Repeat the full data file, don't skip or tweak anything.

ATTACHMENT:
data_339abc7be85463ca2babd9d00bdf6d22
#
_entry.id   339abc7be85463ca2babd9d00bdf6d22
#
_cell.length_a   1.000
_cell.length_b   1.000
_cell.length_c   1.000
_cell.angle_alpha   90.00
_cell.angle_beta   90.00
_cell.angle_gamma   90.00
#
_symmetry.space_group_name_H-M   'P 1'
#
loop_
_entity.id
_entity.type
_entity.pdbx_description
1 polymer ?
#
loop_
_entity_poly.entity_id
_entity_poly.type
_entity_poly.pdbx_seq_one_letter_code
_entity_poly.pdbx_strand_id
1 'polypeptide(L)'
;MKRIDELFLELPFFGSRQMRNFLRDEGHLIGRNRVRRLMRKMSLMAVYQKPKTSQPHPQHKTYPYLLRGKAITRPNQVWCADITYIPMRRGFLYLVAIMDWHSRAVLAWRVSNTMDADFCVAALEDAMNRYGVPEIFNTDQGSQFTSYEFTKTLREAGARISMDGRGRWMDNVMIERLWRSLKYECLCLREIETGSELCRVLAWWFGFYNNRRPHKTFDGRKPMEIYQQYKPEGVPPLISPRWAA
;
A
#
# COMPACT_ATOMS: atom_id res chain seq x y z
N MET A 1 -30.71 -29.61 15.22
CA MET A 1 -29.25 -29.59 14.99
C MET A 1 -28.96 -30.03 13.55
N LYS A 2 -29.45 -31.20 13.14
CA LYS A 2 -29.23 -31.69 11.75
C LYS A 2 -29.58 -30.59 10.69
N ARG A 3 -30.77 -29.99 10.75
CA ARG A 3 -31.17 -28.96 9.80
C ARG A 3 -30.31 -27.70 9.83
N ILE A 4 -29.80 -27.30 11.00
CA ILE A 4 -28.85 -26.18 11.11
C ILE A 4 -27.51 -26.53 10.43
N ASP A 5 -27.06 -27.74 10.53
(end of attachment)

data_339abc7be85463ca2babd9d00bdf6d22
#
_entry.id   339abc7be85463ca2babd9d00bdf6d22
#
_cell.length_a   1.000
_cell.length_b   1.000
_cell.length_c   1.000
_cell.angle_alpha   90.00
_cell.angle_beta   90.00
_cell.angle_gamma   90.00
#
_symmetry.space_group_name_H-M   'P 1'
#
loop_
_entity.id
_entity.type
_entity.pdbx_description
1 polymer ?
#
loop_
_entity_poly.entity_id
_entity_poly.type
_entity_poly.pdbx_seq_one_letter_code
_entity_poly.pdbx_strand_id
1 'polypeptide(L)'
;MKRIDELFLELPFFGSRQMRNFLRDEGHLIGRNRVRRLMRKMSLMAVYQKPKTSQPHPQHKTYPYLLRGKAITRPNQVWCADITYIPMRRGFLYLVAIMDWHSRAVLAWRVSNTMDADFCVAALEDAMNRYGVPEIFNTDQGSQFTSYEFTKTLREAGARISMDGRGRWMDNVMIERLWRSLKYECLCLREIETGSELCRVLAWWFGFYNNRRPHKTFDGRKPMEIYQQYKPEGVPPLISPRWAA
;
A
#
# COMPACT_ATOMS: atom_id res chain seq x y z
N MET A 1 -30.71 -29.61 15.22
CA MET A 1 -29.25 -29.59 14.99
C MET A 1 -28.96 -30.03 13.55
N LYS A 2 -29.45 -31.20 13.14
CA LYS A 2 -29.23 -31.69 11.75
C LYS A 2 -29.58 -30.59 10.69
N ARG A 3 -30.77 -29.99 10.75
CA ARG A 3 -31.17 -28.96 9.80
C ARG A 3 -30.31 -27.70 9.83
N ILE A 4 -29.80 -27.30 11.00
CA ILE A 4 -28.85 -26.18 11.11
C ILE A 4 -27.51 -26.53 10.43
N ASP A 5 -27.06 -27.74 10.53